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  • Subject is exactly "United States government"
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Addams advises Innes against sending Austrians to approach Congress to avoid the perception of foreign interference.
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Addams tells Lewis about Jeannette Rankin's interest in working with Women's International League for Peace and Freedom.
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Addams tells Breckinridge that she has doubts that discrimination against African-Americans in the federal government is increasing.
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Addams asks for Taft's support on a bill to establish a Child Labor Bureau.
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Addams thanks Kent for the work he is doing on resource allotment in California.
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Addams telegrams the president asking him to hear the Ludlow delegation about the violence done to striking workers.
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Mead writes about upcoming programs and potential dates in this letter to Addams.
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Mead updates Addams about her activities for peace and her husband's political views.
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The Congress supports H.R. 3821 which will put enforcement of prohibition under civil service.
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Gulick discusses Japanese-American foreign relations and how they have been impacted by the Great Kanto Earthquake and the anti-Japanese immigration laws passed in the United States.
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Jones sends Addams an enclosure (not found) that makes fun of the government listing of Addams as a person who had not helped win the war.
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Baxter sends Addams his statement opposing National Defense Day.
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Colcord sends Addams his ideas on how to gather Republican support for the World Court.
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Gulick tells Addams about the efforts of the Committee in regard to the House Immigration Bill and seeks financial support.
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North discusses the availability of data on woman and child labor held by the Census Bureau and their efforts to compile it.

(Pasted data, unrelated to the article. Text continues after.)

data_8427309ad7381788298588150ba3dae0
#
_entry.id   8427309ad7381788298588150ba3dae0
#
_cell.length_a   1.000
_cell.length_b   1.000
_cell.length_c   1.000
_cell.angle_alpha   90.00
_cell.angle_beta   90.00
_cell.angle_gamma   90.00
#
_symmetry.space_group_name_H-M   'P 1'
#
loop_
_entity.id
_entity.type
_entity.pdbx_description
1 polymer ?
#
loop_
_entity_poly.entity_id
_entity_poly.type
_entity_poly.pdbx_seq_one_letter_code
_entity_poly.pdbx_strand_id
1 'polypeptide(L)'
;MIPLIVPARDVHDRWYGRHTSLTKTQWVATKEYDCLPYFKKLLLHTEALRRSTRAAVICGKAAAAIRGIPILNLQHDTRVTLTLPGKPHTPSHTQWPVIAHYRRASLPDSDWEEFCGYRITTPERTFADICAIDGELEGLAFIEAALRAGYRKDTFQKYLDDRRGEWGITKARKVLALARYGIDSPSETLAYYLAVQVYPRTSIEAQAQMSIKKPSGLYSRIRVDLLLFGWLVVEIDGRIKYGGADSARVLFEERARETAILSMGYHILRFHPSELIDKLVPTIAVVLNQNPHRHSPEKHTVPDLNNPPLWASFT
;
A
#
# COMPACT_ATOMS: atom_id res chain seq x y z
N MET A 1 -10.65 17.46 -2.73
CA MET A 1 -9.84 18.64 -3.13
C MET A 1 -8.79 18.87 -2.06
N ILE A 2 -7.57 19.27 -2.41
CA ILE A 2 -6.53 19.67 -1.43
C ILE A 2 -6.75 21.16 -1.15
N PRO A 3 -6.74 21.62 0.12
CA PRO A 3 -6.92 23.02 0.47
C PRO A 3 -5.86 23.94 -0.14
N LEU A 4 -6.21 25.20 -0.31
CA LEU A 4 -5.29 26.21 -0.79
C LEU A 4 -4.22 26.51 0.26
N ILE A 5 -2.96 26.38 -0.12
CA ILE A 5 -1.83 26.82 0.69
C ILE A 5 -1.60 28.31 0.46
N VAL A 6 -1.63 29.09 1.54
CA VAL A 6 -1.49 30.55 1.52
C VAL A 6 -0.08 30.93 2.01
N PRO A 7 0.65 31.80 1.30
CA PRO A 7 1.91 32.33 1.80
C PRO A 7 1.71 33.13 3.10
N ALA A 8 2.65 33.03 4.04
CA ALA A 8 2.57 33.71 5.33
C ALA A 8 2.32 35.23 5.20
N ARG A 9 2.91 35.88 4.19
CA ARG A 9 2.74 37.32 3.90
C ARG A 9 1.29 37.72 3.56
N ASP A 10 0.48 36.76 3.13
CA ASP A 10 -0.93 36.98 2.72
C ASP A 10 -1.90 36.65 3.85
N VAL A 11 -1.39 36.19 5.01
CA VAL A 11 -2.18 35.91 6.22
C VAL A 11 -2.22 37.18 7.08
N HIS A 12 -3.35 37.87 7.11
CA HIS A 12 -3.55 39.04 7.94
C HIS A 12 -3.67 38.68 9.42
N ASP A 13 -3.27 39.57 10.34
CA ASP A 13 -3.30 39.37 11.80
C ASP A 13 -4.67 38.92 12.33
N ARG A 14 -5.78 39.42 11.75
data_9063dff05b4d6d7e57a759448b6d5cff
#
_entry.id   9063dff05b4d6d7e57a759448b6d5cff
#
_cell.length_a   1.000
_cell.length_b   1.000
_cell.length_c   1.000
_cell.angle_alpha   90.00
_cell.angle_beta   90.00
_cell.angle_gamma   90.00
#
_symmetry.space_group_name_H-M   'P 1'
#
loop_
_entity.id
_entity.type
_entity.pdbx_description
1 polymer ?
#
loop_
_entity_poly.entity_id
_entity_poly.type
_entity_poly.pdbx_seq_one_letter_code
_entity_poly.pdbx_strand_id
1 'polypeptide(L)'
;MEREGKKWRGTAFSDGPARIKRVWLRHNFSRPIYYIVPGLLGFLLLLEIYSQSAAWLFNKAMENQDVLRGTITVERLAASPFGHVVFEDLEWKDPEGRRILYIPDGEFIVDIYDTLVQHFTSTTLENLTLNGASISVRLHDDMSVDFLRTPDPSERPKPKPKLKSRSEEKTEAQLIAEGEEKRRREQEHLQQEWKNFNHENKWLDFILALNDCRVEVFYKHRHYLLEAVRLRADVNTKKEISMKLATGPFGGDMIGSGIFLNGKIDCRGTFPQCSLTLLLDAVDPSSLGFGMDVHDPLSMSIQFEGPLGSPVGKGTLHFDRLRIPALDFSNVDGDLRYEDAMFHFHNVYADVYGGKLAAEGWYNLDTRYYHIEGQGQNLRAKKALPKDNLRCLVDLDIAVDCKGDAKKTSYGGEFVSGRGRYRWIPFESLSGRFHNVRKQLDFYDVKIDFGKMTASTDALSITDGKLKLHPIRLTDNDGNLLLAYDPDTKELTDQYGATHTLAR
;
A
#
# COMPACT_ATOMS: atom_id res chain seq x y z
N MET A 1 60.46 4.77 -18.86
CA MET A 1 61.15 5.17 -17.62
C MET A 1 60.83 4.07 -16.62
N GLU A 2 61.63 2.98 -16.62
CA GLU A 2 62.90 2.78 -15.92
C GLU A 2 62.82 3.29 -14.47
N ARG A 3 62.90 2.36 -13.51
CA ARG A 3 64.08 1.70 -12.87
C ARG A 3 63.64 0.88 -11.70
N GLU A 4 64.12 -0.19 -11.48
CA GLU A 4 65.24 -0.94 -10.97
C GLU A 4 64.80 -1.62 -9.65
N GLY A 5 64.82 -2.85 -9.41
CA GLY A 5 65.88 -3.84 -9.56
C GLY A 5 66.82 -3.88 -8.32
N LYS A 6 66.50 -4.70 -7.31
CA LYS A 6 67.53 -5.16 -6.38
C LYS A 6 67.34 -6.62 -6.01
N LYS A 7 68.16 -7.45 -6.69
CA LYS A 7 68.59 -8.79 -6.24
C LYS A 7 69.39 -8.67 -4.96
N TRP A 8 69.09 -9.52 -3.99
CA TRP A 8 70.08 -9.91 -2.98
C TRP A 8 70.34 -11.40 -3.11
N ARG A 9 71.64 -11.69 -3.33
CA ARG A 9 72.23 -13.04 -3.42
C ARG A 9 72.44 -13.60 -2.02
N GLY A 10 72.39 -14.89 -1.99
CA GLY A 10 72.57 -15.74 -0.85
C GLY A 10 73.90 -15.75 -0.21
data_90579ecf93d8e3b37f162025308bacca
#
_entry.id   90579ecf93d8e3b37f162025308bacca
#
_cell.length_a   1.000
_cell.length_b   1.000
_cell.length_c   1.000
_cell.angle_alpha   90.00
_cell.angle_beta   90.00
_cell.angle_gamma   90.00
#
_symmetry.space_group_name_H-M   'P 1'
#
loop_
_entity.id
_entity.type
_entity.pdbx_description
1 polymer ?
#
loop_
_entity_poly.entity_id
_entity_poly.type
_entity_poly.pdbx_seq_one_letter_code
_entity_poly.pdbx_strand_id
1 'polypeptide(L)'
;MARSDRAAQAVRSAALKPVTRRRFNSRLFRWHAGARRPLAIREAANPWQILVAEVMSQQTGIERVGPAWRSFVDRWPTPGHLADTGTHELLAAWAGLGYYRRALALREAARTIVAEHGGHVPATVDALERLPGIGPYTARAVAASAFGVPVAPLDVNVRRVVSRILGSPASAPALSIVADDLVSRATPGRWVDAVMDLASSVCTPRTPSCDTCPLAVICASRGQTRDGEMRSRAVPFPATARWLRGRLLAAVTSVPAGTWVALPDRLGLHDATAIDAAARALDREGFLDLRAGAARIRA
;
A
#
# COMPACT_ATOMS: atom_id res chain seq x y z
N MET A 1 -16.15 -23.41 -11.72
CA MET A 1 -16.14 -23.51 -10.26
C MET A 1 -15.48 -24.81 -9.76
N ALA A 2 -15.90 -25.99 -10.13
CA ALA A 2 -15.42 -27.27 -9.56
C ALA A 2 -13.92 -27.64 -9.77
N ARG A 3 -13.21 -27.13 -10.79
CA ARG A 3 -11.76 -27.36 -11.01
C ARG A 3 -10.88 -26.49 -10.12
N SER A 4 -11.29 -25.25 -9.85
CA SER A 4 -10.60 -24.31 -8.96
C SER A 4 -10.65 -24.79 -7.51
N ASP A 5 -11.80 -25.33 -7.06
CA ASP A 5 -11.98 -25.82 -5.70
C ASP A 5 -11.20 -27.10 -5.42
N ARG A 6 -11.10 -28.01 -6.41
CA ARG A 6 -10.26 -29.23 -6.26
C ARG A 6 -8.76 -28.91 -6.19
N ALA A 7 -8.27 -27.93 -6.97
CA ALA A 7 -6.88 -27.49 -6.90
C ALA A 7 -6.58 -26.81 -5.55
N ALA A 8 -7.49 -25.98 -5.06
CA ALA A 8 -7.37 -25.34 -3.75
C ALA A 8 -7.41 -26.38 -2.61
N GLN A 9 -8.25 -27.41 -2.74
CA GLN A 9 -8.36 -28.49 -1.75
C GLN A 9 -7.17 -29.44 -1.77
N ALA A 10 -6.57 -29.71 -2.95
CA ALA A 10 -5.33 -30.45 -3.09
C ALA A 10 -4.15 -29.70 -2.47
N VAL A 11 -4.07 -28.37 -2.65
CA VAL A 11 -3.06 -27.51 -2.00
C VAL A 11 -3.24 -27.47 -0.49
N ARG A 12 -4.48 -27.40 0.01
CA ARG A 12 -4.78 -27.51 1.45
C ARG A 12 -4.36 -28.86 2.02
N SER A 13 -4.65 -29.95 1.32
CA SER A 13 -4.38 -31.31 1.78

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North wrote to Addams about Theodore Roosevelt's complaint that there was insufficient data on women and children's employment, and asks for her help with a plan.
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Breckinridge returns some materials about the lobbying for an investigation of working conditions for women and discusses the status of the work.
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Cramton introduces three statements regarding the enforcement of the Eighteenth Amendment in a House hearing on H.R. 3821.
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Brown testifies on behalf of the Women's International League for Peace and Freedom's United States Section for a dramatic reduction in American military spending and and for universal disarmament.
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Addams provides reasons for disarmament as a means to better the economy, reduce unemployment and taxes, and improve international relations. The speech was given at the Eccleston Guildhouse in London and then published.
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The Children's Bureau argues for the passage of an amendment to the constitution to protect children.
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McCumber drafts a Senate resolution empowering President Wilson to call an international conference to create a world government and international laws.
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Harding makes a vague promise to Addams that his administration will pursue foreign policies of which the Women's International League for Peace and Freedom with approve.
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Allison offers to help with passing an appropriation for a study on women and labor, but notes that it must come from Charles McNeill at the Department of Commerce and Labor.